Abstract: Publisher Summary This chapter discusses the sequencing end-labeled DNA with base-specific chemical cleavages. In the chemical DNA sequencing method, one end-labels the DNA, partially cleaves it at each of the four bases in four reactions, orders the products by size on a slab gel, and then reads the sequence from an autoradiogram by noting which base-specific agent cleaved at each successive nucleotide along the strand. This technique sequences the DNA made in and purified from cells. No enzymatic copying in vitro is required, and either single- or double-stranded DNA can be sequenced. Most chemical schemes that cleave at one or two of the four bases involve three consecutive steps: modification of a base, removal of the modified base from its sugar, and DNA strand scission at that sugar. Base-specific chemical cleavage is only one step in sequencing DNA. The chapter presents techniques for producing discrete DNA fragments, end-labeling DNA, segregating end-labeled fragments, extracting DNA from gels, and the protocols for partially cleaving it at specific bases using the chemical reactions. The chapter also discusses the electrophoresis of the chemical cleavage products on long-distance sequencing gels and a guide for troubleshooting problems in sequencing patterns.
TL;DR: Aggregate analysis of this type is an important supplement to and often more informative than reems of data difficult to summarize from various techniques, such as high-performance liquid chromatography (HPLC) that separate a large number of individual compounds.
Abstract: Publisher Summary This chapter discusses the analysis of total phenols and other oxidation substrates and antioxidants by means of Folin-Ciocalteu reagent. Analyses of the Folin-Ciocalteu (FC) type are convenient, simple, and require only common equipment and have produced a large body of comparable data. Under proper conditions, the assay is inclusive of monophenols and gives predictable reactions with the types of phenols found in nature. Because different phenols react to different degrees, expression of the results as a single number—such as milligrams per liter gallic acid equivalence—is necessarily arbitrary. Because the reaction is independent, quantitative, and predictable, analysis of a mixture of phenols can be recalculated in terms of any other standard. The assay measures all compounds readily oxidizable under the reaction conditions and its very inclusiveness allows certain substances to also react that are either not phenols or seldom thought of as phenols (e.g., proteins). Judicious use of the assay—with consideration of potential interferences in particular samples and prior study if necessary—can lead to very informative results. Aggregate analysis of this type is an important supplement to and often more informative than reems of data difficult to summarize from various techniques, such as high-performance liquid chromatography (HPLC) that separate a large number of individual compounds .The predictable reaction of components in a mixture makes it possible to determine a single reactant by other means and to calculate its contribution to the total FC phenol content. Relative insensitivity of the FC analysis to many adsorbents and precipitants makes differential assay—before and after several different treatments—informative.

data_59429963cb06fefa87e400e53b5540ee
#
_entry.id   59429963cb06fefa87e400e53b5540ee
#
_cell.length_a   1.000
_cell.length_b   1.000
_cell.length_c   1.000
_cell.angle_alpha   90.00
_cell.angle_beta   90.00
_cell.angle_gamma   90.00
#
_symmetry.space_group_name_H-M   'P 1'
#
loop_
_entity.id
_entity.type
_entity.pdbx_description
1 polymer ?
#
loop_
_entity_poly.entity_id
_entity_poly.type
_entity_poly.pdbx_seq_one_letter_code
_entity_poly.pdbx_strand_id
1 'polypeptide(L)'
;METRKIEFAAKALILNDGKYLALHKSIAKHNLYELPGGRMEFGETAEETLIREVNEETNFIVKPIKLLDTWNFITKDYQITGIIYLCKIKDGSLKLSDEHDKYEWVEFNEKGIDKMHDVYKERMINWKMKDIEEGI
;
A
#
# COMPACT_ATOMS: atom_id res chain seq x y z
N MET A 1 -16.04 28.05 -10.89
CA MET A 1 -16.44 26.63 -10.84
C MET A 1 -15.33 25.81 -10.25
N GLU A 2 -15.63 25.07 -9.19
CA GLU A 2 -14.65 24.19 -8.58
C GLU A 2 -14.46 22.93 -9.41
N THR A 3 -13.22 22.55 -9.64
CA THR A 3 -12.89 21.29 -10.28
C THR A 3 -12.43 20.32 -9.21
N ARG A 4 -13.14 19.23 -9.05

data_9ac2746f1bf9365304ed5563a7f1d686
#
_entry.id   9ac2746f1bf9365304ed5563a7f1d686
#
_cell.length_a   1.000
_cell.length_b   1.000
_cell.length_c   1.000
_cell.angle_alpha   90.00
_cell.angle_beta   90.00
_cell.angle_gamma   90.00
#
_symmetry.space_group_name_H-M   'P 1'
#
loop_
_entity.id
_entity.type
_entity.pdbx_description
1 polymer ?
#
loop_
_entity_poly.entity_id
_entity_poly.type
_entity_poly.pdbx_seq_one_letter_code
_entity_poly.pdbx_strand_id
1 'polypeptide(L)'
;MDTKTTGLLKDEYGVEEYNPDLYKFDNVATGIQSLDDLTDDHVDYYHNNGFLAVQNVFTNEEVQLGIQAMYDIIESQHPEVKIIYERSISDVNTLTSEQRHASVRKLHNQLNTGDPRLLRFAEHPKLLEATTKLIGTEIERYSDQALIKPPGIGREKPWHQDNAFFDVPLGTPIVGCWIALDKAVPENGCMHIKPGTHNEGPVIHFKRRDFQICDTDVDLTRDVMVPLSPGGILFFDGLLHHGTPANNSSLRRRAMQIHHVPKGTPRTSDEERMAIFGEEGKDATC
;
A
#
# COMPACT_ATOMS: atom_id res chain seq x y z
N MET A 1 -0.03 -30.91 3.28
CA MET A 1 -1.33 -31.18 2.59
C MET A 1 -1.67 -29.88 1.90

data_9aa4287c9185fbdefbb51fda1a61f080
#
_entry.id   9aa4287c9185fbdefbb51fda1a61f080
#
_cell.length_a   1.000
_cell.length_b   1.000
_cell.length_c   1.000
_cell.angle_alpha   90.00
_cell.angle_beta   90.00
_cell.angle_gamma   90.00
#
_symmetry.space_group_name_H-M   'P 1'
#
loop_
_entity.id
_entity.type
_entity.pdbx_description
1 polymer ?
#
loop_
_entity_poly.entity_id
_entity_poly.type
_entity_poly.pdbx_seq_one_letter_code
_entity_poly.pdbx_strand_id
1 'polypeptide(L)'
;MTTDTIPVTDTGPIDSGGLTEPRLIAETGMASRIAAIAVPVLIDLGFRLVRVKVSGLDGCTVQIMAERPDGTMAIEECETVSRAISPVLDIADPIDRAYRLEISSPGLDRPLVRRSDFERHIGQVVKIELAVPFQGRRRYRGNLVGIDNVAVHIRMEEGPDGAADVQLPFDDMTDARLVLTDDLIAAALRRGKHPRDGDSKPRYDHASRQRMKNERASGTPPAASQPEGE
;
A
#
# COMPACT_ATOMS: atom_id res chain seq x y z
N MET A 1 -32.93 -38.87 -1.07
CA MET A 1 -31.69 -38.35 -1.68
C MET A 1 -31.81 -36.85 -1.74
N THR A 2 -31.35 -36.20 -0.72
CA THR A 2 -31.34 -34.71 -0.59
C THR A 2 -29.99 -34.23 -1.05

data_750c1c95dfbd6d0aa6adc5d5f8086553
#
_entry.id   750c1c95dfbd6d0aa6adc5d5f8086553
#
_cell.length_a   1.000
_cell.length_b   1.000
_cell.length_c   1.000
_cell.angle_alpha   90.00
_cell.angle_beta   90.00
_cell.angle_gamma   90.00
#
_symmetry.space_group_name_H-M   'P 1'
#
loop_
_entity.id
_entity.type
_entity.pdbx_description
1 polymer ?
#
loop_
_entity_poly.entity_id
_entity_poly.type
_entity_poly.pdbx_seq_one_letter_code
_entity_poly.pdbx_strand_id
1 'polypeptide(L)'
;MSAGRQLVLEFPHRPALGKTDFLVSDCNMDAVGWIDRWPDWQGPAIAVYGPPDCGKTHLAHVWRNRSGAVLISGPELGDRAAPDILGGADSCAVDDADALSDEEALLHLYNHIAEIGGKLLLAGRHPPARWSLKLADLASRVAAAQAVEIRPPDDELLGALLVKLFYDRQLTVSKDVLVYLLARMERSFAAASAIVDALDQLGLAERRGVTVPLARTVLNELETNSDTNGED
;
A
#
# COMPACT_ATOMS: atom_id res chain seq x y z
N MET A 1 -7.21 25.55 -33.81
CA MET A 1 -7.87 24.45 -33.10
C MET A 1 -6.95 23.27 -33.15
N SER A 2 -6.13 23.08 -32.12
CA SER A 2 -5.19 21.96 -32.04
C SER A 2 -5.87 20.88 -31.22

TL;DR: This chapter discusses microsomal lipid peroxidation, a complex process known to occur in both plants and animals that involves the formation and propagation of lipid radicals, the uptake of oxygen, a rearrangement of the double bonds in unsaturated lipids, and the eventual destruction of membrane lipids.
Abstract: Publisher Summary This chapter discusses microsomal lipid peroxidation Lipid peroxidation is a complex process known to occur in both plants and animals It involves the formation and propagation of lipid radicals, the uptake of oxygen, a rearrangement of the double bonds in unsaturated lipids, and the eventual destruction of membrane lipids, producing a variety of breakdown products, including alcohols, ketones, aldehydes, and ethers Biological membranes are often rich in unsaturated fatty acids and bathed in an oxygen-rich, metal-containing fluid Lipid peroxidation begins with the abstraction of a hydrogen atom from an unsaturated fatty acid, resulting in the formation of a lipid radical The formation of lipid endoperoxides in unsaturated fatty acids containing at least 3 methylene interrupted double bonds can lead to the formation of malondialdehyde as a breakdown product Nonenzymic peroxidation of microsomal membranes also occurs and is probably mediated in part by endogenous hemoproteins and transition metals The direct measurement of lipid hydroperoxides has an advantage over the thiobarbituric acid assay in that it permits a more accurate comparison of lipid peroxide levels in dissimilar lipid membranes